Next Post: Friday, 21 September

Thursday, September 06, 2007

Unconsciously Competitive

There are some people who strike others as being competitive. But among those who are identified as being competitive, there are those who would deny that they are competitive. At first, I thought those who seem competitive but deny that they are competitive are merely projecting themselves in an acceptable way but know they are competing. Now I realize that they really think that they are not competing. Now I realize that they really are competing despite their sincere denials.

To some extent, the old adage, beauty, or in this case, being competitive is in the eyes of the beholder and now I realize it also is. Those who brand others as competitive are competitive themselves, otherwise the branding would be an irrelevant act not worth making. But the competitiveness of the labeler does not detract from the fact that those perceived as being competitive are really competitive.

Those who are competitive (and isn't everyone competitive?), who sincerely think they are not competing believe that they are merely behaving as they think they ought to. They are merely acting out their social position, walking down a path that seems absolutely natural for them to take. Without realizing it, by acting out their social positions and by walking down the path that is laid out for them, they are competing in so far as their actions have consequences on their share of the market for economic capital, social capital and prestige. When others think that the actions of these individuals leads to certain consequences in terms of the market for various resources, then they are branded as competitive.

The natural defense of those labeled as such would of course be to say things like they are just doing their jobs, or they are misunderstood, or they are victims of envy, or they aren't doing anything wrong or any other kind of legitimation except for the naked fact that they are in the market for resources. But for these individuals who misrecognize their actions, their act of taking resources is simply like taking champagne from the tray of a waiter who offers the champagne to them. Reaching for resources (not even struggling for them) is a legitimate act which they would not consider competition.

The real winners in society are those who are acknowledged to deserve the resources that are in fact consider “theirs” for the having (not even for the taking). These individuals are not even seen by others as competing for resources. In their case, the misrecognition that all individuals are competitive is universal, affecting both the person whose entitlements are publicly acknowledged and the public that does the acknowledging.

Next Post: Friday, September 14. The Competitive Filipino

Friday, August 31, 2007

(Other-) Worldly Competition

It is possible to think of all individuals as being engaged in the struggle for valued resources, whether these resources be economic, social or cultural.

A strategy of those who have more resources than others and less than some is to contest the valuation of resources to make it appear that the resources that they have more of are actually more valuable than the resources that those who have more resources have more of.

More often than not, it is those who have more economic capital than others but less than some who find themselves in this position. Their natural response then is to ascribe to themselves some other form of distinction which more often than not is defined in direct opposition to a desire for economic capital. They proclaim themselves ascetic whether they be academics who perform the (thankless) social duty of reproducing the dominant classes and laborers for production; the artists who produce for arts sake; or the religious who forsake wealth in order to save souls.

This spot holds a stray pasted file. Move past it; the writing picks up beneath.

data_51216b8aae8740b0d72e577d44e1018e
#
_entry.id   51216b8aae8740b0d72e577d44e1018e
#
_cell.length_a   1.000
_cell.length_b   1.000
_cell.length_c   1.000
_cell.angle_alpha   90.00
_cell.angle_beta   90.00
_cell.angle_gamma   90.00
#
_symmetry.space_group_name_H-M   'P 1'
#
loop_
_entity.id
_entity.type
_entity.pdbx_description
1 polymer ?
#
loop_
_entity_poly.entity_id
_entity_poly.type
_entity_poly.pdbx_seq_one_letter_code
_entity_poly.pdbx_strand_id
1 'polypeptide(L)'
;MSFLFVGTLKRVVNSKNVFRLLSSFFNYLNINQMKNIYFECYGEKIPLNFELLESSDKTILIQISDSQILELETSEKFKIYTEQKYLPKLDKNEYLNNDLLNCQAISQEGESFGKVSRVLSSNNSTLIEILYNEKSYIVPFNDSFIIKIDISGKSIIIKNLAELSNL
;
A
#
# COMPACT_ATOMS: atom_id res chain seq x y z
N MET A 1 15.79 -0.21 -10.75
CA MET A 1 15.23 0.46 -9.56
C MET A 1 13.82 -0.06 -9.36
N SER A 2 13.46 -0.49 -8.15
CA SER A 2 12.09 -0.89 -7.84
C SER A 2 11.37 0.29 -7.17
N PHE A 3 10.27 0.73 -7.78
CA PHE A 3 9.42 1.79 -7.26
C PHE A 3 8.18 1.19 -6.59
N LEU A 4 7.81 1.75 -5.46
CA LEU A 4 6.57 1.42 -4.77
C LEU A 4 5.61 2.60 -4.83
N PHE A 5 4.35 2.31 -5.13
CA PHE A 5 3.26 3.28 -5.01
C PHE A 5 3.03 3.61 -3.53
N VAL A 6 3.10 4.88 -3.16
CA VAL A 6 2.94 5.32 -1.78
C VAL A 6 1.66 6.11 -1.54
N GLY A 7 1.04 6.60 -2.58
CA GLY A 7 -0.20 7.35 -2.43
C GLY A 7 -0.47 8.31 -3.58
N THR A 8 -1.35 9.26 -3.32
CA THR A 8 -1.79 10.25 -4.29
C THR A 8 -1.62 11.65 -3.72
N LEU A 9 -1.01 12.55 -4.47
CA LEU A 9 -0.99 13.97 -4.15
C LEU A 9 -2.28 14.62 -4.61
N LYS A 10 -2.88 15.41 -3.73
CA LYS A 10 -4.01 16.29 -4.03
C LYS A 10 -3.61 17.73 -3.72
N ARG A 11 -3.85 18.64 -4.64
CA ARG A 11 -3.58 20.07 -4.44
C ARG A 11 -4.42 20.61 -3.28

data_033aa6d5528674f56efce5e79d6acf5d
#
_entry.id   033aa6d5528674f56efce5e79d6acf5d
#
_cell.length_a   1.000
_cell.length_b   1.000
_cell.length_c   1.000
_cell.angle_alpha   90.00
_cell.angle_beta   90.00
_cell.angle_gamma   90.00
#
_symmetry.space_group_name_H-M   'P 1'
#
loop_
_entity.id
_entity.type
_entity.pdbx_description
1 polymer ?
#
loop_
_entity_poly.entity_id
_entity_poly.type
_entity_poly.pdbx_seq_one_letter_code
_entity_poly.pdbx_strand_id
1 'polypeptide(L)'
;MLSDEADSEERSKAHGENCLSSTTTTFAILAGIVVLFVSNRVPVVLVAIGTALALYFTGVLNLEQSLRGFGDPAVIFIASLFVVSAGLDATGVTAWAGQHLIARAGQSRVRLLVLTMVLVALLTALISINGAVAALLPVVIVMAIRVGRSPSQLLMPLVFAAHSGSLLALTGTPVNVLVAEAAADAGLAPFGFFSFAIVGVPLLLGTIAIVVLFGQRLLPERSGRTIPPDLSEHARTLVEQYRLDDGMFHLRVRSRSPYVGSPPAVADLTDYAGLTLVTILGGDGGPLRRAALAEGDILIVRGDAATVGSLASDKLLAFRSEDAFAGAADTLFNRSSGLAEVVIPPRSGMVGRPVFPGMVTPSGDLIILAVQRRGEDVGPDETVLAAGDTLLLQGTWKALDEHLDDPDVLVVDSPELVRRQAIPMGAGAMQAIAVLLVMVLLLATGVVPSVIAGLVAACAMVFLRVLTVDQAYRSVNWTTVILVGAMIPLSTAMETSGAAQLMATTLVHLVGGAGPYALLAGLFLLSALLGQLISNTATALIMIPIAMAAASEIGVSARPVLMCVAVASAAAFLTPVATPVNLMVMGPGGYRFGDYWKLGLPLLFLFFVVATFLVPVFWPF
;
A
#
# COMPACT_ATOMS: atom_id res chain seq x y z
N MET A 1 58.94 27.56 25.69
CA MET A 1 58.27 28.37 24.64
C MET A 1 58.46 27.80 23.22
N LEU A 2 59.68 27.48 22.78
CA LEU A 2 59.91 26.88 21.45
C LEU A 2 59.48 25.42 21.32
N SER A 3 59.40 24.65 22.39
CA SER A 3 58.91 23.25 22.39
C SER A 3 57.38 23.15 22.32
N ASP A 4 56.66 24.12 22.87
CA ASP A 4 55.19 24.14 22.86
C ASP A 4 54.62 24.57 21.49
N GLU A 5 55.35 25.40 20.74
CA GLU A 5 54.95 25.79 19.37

In defining themselves as ascetic, they legitimize their lack of economic capital and think of themselves (and want others to think) as having won the battle (which they themselves defined and against whom no one else cares to compete).


To think that there are different kinds of resources for which people are in competition is to expand the reach of accumulation beyond the economic realm.

Some sectors say that they are beyond worldly concerns and yet in so doing, they have effectively accumulated prestige along the axis they defined which runs along the worldly- other worldly continuum, the other-worldly pole of which would be ascendant in their hierarchy.

This can be said of academics and artists and the religious who legitimize and valorize their position in society precisely by ascribing value to their otherworldliness. And yet in their wanting to ascribe value to themselves, they are accumulative as much as those in the economic sector.

And the accumulation does not stop with their positioning themselves vis-a-vis other fields. Within their field, they too are engaged in struggles over valued resources , which need not be monetary (positions of control, prestige) and in this they participate in the act of accumulation.

Furthermore, if we look at the actions of academics and artists and the religious, they too participate in the act of economic accumulation except that they find ways to justify and hide such accumulation. Academics will complain of the low salary from teaching and yet some will accept consultancies which pay a generous amount. Religious will speak of the poverty of the individual religious who owns next to nothing and yet live in orders which allow them to maintain their social standing.

But since their social position is defined in opposition to the worldly, they cannot explicitly say that they are in the business of economic accumulation. To admit that they desire to accumulate economically is to admit their subordinate position in terms of the market economy and to acknowledge that that is a criteria they choose to live by. And so they accumulate economically while professing something different rhetorically and their economic accumulation remains the subject of whispers far from the public rhetoric.

Contrast this with the economically dominant (especially those with something left to prove) who choose openly to donate to the other-worldly sector in order to enhance their other-worldliness by sacrificing some of their accumulated labor to demonstrate their capacity for other-worldiness (and detachment from worldly values) to obtain the values the other-worldly claim they have.

Next Post: Friday, September 7